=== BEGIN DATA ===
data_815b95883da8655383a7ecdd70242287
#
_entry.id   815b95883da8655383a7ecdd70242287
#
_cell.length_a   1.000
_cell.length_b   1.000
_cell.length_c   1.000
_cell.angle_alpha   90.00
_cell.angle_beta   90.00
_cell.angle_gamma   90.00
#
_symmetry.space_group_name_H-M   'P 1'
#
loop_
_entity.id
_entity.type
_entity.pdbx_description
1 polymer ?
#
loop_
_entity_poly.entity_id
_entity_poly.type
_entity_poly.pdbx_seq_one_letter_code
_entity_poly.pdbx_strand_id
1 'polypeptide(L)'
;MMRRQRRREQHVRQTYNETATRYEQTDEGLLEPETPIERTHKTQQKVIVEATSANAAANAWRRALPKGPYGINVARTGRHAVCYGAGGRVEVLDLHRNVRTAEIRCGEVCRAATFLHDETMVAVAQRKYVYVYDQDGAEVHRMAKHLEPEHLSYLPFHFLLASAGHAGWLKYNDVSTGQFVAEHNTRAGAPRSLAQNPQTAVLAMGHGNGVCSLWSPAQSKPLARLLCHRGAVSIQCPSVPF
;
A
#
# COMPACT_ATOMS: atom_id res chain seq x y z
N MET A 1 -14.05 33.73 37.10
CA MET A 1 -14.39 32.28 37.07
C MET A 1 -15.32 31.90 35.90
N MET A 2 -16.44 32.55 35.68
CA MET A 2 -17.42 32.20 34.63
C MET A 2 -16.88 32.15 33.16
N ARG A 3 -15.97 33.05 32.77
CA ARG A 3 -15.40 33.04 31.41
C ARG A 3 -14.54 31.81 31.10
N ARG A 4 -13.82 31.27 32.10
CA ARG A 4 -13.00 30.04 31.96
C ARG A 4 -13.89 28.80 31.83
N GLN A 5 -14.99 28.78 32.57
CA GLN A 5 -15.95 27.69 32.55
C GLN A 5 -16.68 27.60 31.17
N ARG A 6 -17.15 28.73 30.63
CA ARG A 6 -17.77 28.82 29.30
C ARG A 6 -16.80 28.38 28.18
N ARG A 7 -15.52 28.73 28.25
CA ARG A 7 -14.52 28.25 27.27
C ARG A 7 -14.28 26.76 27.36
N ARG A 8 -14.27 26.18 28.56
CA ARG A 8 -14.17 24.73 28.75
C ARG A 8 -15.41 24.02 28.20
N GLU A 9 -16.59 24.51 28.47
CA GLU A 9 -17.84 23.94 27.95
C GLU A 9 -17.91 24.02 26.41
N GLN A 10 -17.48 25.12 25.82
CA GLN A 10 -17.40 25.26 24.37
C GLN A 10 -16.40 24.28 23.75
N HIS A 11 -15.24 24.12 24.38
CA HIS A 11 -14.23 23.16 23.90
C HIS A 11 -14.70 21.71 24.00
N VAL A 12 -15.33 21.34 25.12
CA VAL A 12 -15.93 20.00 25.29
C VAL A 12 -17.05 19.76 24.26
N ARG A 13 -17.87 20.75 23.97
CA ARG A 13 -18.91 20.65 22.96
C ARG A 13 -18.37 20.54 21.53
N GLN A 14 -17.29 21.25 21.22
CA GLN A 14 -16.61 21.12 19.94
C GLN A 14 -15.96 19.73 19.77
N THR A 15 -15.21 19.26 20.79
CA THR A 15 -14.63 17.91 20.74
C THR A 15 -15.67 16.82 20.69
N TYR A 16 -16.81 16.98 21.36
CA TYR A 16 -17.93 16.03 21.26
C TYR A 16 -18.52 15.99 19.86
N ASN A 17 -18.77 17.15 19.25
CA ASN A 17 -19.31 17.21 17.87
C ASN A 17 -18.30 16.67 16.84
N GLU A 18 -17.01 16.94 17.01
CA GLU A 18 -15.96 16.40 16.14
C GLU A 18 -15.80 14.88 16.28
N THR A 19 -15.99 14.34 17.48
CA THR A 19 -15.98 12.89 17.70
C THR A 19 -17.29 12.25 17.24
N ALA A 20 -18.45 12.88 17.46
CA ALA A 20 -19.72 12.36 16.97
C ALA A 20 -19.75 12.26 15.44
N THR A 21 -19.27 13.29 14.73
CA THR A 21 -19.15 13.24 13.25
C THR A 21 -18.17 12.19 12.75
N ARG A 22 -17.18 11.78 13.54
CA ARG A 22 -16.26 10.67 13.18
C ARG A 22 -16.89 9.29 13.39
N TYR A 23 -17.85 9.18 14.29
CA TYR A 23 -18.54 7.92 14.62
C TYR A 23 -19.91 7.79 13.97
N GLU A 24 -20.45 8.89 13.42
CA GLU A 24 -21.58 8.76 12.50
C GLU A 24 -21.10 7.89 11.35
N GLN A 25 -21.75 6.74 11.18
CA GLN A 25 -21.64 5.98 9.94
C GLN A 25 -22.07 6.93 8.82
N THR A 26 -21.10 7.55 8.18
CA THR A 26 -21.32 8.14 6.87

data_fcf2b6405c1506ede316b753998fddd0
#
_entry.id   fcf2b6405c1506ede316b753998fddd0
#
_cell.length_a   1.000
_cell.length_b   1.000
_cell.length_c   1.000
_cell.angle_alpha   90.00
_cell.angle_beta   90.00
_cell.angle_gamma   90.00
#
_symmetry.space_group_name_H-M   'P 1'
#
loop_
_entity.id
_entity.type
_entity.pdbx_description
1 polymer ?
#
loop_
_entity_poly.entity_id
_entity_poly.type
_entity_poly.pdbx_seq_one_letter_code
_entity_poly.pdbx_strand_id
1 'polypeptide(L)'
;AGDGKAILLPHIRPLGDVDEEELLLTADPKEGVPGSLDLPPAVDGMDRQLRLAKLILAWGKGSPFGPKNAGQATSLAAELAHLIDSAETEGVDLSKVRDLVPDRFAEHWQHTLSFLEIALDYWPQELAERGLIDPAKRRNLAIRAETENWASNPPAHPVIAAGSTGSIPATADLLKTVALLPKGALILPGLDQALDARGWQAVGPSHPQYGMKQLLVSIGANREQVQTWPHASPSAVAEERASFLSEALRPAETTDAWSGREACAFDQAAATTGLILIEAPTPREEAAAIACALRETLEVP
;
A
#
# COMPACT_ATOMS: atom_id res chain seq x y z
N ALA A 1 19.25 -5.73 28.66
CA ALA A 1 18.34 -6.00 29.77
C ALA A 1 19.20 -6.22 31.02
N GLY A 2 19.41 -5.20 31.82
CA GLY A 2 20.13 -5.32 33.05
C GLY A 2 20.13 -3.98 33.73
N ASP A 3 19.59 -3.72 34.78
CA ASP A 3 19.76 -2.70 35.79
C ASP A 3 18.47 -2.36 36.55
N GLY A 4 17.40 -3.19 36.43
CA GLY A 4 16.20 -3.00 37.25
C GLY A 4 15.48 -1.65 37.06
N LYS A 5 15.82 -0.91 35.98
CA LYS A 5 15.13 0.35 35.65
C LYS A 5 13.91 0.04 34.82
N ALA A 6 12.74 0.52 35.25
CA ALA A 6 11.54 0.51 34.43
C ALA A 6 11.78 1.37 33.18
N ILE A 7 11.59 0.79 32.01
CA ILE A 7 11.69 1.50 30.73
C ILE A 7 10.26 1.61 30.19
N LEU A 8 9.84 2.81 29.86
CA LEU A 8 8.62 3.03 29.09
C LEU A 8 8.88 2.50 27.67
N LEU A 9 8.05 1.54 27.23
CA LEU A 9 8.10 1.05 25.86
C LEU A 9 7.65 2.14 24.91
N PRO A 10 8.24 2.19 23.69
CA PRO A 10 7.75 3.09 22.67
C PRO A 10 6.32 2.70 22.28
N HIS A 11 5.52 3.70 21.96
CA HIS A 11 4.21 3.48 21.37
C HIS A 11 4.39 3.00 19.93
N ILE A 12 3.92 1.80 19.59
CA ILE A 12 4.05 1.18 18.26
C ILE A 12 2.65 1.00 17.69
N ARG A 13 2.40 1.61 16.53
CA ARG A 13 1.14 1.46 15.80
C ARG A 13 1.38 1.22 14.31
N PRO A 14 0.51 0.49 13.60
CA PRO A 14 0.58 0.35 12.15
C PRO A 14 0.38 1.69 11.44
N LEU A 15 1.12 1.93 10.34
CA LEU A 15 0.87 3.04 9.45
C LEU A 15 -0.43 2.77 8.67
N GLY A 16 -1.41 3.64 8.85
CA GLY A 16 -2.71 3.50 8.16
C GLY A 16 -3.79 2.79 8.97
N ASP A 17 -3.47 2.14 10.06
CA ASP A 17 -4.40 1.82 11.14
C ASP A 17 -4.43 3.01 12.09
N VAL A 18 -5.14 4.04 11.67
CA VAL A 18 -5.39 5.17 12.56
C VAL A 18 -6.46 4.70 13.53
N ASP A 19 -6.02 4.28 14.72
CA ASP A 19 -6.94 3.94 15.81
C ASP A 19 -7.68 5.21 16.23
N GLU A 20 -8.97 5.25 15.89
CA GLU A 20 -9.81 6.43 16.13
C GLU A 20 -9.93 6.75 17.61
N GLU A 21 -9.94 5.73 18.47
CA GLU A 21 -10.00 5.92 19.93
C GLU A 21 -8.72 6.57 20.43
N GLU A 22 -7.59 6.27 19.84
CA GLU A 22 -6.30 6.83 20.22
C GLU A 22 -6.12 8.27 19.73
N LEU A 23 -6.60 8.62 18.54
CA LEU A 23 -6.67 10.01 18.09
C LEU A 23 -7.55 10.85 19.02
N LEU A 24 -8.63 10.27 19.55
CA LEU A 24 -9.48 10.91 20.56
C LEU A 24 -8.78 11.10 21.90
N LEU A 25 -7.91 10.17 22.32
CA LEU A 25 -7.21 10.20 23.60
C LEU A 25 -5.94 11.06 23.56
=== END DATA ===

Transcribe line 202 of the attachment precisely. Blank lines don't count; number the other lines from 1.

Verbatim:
CA GLU A 22 -6.30 6.83 20.22